Antrum is another entry into that venerable horror subgenre of the “Cursed Film”. Though this one is specifically about the film you’re watching being cursed and doesn’t feature one. A film cursed by Satan.
It’s a funny concept to imagine – Satan sat at the editor’s desk splicing in terrifying images of demons, death, and your parents fucking.
The concept of cursed media works better with books -because they’re much older and therefore more arcane, and don’t require the sort of technical knowledge to write that you’d need to shoot and edit a film.
Antrum is framed as a lost 70’s film capable of causing death and misfortune to those who watch it. The film is presented via a faux documentary which forms the intro and outro to Antrum. Think Garth Marenghi’s Darkplace if it took itself way too seriously.
You know the sort of thing to expect. Someone once saw this film and then died a while later…conveniently ignoring that 100% of those who watch this film will eventually die. A stat also shared by movies such as Babe: Pig in the City (1998).
What also doesn’t make sense is how it is described that the one theatre showing the film burnt down killing all who saw it and has never again received a public screening. Surely a film made by Satan would want as many people to watch it as possible? A real cursed film is more likely to resemble something by Pixar.
The illusion is a little ruined because the first “interviewee” they have is some bloke who’s voice quivers with emotion as he essentially describes how evil some celluloid is. But it’s effectively creepy enough – attempting to artificially recreate a modern urban film legend akin to the production of The Exorcist, or The Omen, or The Poltergeist trilogy.
The idea of a film that can kill you if you simply watch it is creepy. And this one comes with a warning screen, so you’d have no one to blame but yourself if you did end up carking it. But it’s a little too overdone at this point. And hey, I’m not dead…yet.
Antrum proper tells the story of a young woman named Oralee (Nicole Tompkins) and her young brother Nathan (Rowan Smyth), who venture into the woods where the entrance to Hell or “Antrum” is located. Knowing that Antrum means hole to Hell, I will start calling my arse this the morning after eating at Taco Bell.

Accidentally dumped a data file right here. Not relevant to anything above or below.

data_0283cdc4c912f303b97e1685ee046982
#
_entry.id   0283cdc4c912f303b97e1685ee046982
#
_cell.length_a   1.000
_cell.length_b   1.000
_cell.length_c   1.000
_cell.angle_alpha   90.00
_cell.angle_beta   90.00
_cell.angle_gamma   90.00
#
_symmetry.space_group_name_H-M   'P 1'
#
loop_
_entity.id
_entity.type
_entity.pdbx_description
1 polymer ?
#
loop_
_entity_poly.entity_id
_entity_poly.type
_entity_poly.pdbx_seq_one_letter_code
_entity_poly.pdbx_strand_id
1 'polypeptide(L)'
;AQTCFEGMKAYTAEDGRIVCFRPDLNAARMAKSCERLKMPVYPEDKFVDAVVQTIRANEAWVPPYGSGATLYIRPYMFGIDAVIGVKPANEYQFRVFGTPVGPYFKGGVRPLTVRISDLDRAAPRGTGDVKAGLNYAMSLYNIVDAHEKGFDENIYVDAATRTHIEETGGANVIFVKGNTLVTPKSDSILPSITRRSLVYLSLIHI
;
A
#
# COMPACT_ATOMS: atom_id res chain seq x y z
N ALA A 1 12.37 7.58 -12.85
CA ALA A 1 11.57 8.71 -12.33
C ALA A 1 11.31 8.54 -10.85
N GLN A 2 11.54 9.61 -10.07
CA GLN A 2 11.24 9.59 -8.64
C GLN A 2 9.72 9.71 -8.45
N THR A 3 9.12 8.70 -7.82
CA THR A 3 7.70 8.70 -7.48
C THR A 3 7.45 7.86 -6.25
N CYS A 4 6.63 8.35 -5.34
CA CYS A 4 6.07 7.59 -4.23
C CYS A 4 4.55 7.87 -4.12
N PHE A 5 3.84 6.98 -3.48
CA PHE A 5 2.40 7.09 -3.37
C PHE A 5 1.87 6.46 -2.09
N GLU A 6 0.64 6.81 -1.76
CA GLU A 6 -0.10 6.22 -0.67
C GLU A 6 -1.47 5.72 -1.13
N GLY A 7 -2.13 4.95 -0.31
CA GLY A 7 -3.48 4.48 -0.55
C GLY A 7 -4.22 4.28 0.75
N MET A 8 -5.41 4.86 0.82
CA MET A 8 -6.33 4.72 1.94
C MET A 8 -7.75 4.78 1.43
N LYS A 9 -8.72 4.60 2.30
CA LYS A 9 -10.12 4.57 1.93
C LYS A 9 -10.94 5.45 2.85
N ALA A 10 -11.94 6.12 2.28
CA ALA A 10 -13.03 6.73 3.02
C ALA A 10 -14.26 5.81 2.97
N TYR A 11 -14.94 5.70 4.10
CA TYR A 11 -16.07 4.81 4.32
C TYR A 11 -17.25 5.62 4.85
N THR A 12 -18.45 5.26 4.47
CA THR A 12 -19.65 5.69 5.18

They plan dig a hole into Hell so they can lay their recently deceased dog (which bit Nathan) to rest. Aiding them is Oralee’s occult grimoire, the quality of which looks more like the sort of edgy sketchings you’d find in the back of a high school shooter’s exercise book than ancient text. Turns out that is sort of true. The whole thing is a ruse by Oralee to try and make her brother feel better…until it turns out to be very real.
The 70s film portion which makes up the bulk of the 94 minutes is very..well, boring. It tells a very basic story during which the two protagonists spend their time largely digging a hole. Initially it’s presented as a sort of dark fairy as rather than teach her brother that “dead is better”, she indulges his desire to help his dog. So she describes the spells they’re using and the effect they’re having – even though nothing seems to be happening. here’s a stop motion squirrel she says is a demon in disguise which they “ward off” with magical sticks.
Things do become scarier as they “descend” through Hell and we see more direct effects of what they are doing. Though the only direct antagonists are a couple of entry level cannibals who are introduced bumming a dead deer. The horror in Antrum comes more from an atmosphere of dread and a whole host of unsettling imagery. Some of which is very well hidden and some less so. It is a film that demands at least two viewings but can be abit of a chore.
The commitment to the 70s aesthetic is admirable and shown in everything from the clothing, the 35mm stock, colour grading, and visual and audio imperfects and limitations. It also makes brilliant use of film and sound corruption – and I am a sucker for those type of techniques.
Ultimately, Antrum is fairly disappointing. The imagery is rarely meaningful utilised and the only demons in the film are relegated to background props and the secret knowledge that you’re wasting your time. I do hate a metaphorical trip through Hell. Give me the smashed up faces of films like Jigoku or countless Slayer album covers.
The documentary portion is far more interesting and sells the film as the “deadliest ever made” rather well. It’s a little cheesy but well done. It has some interesting ideas especially the closing segment – which gives some insight into the power of film.
Antrum is worth a watch now that it’s on Amazon Prime Video, but don’t pay for it otherwise. Plus if you get it from Amazon then you really are getting the film straight from Satan himself.